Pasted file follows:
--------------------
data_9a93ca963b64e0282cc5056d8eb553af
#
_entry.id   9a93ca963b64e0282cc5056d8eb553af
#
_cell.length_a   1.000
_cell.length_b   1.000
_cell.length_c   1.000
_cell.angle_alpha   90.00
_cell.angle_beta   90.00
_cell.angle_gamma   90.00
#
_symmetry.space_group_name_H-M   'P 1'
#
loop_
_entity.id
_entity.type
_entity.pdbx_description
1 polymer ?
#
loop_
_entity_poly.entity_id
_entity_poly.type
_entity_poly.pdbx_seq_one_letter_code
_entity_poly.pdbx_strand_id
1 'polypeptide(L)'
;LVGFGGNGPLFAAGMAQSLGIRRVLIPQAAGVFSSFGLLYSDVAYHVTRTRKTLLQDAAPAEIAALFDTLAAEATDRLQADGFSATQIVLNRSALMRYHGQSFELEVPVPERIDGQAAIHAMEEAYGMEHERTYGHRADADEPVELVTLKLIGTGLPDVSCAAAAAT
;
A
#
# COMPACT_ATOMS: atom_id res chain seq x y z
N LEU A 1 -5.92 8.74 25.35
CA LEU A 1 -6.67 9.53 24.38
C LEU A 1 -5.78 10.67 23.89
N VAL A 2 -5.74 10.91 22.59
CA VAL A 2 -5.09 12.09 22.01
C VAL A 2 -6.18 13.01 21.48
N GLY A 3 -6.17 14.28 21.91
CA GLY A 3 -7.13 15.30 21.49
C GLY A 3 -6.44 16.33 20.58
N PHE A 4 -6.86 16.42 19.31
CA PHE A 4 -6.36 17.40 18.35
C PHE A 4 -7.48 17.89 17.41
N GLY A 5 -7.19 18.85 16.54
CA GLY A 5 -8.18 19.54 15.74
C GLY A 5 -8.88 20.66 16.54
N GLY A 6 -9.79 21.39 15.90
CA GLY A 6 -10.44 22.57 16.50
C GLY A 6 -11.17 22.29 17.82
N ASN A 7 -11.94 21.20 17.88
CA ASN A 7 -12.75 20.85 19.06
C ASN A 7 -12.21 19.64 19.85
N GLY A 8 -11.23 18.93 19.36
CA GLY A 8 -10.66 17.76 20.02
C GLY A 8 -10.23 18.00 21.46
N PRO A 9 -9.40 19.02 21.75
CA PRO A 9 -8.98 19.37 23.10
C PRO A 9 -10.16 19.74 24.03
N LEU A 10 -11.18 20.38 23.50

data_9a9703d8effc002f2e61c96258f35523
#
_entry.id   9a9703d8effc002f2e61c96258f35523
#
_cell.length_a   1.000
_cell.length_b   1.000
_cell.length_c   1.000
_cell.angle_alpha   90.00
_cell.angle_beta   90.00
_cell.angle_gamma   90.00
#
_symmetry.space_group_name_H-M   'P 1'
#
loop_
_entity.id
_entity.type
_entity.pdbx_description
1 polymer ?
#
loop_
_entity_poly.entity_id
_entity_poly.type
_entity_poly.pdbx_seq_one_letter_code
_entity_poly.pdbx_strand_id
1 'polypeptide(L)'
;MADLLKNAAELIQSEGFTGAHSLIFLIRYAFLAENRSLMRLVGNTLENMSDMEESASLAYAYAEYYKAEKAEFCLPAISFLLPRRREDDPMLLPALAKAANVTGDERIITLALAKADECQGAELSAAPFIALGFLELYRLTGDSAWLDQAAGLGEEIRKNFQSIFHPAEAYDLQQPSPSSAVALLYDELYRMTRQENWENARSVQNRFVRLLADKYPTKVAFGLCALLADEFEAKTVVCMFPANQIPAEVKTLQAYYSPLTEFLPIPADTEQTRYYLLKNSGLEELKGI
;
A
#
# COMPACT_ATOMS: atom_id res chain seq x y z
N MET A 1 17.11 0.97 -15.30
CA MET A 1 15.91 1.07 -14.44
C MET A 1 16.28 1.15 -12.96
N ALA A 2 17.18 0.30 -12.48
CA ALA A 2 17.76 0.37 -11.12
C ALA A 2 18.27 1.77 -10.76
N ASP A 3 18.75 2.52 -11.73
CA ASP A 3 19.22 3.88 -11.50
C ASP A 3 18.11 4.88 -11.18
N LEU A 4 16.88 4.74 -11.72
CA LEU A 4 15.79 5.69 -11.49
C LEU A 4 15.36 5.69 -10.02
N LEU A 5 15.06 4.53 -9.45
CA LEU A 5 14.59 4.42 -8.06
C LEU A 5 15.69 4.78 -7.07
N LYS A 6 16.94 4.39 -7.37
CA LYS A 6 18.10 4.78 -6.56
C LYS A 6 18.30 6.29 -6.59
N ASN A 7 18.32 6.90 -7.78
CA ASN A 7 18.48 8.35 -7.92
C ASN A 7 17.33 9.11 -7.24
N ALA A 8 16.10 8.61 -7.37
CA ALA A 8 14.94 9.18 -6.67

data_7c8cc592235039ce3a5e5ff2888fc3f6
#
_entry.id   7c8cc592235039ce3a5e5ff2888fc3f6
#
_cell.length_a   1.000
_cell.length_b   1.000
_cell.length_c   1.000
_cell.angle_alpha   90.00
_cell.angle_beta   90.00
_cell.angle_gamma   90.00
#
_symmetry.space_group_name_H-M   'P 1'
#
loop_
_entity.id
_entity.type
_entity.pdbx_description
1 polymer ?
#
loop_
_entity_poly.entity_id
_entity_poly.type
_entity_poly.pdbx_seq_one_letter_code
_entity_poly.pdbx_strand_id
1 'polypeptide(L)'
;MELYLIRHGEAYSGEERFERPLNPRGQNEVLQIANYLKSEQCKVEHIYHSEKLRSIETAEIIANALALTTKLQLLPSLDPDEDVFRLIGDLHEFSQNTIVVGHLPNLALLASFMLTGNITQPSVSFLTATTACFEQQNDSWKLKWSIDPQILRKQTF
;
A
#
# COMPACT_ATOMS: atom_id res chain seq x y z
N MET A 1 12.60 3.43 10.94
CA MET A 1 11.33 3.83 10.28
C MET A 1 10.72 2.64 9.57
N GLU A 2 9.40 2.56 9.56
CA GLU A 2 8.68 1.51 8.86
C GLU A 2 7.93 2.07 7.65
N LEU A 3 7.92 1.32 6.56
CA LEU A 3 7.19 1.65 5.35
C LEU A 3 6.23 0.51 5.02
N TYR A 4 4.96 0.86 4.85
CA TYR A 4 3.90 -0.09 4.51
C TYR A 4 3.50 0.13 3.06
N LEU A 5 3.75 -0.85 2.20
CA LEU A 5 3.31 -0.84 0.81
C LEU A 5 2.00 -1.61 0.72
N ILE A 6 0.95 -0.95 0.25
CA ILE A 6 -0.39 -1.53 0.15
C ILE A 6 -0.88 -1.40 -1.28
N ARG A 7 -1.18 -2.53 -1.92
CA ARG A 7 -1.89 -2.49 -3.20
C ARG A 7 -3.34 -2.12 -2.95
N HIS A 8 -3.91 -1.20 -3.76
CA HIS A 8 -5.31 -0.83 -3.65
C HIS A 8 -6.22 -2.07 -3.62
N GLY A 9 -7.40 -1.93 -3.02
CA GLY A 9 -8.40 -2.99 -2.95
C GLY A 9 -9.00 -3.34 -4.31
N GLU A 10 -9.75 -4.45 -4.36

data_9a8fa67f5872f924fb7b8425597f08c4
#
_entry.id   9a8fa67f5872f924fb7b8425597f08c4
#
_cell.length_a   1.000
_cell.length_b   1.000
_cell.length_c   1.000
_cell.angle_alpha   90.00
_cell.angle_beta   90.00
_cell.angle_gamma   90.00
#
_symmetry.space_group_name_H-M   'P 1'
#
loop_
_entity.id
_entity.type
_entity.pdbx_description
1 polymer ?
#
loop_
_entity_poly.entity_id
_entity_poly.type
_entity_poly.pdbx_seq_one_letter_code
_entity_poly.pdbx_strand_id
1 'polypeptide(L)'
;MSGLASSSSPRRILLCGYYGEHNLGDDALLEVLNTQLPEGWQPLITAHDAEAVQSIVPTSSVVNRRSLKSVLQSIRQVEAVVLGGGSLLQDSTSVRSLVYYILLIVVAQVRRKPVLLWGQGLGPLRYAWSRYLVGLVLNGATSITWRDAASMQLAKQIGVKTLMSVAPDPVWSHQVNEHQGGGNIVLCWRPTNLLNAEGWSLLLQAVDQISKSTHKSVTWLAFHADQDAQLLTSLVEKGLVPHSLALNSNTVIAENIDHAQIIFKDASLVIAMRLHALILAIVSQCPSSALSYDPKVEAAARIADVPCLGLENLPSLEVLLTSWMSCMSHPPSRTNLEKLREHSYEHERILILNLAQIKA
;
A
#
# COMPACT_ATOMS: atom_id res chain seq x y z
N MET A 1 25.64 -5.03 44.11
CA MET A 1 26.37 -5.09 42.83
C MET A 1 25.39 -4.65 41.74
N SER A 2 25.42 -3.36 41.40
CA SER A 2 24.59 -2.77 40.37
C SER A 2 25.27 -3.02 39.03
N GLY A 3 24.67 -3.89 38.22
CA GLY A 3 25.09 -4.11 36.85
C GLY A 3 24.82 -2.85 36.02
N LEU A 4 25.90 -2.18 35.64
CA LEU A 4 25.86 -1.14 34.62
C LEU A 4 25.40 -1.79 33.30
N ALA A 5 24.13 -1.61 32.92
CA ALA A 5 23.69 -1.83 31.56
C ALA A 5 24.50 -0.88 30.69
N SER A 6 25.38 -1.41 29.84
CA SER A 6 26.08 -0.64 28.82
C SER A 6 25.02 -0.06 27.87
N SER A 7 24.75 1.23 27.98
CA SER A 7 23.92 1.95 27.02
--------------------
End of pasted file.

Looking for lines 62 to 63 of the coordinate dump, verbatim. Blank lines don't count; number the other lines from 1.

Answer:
#
_cell.length_a   1.000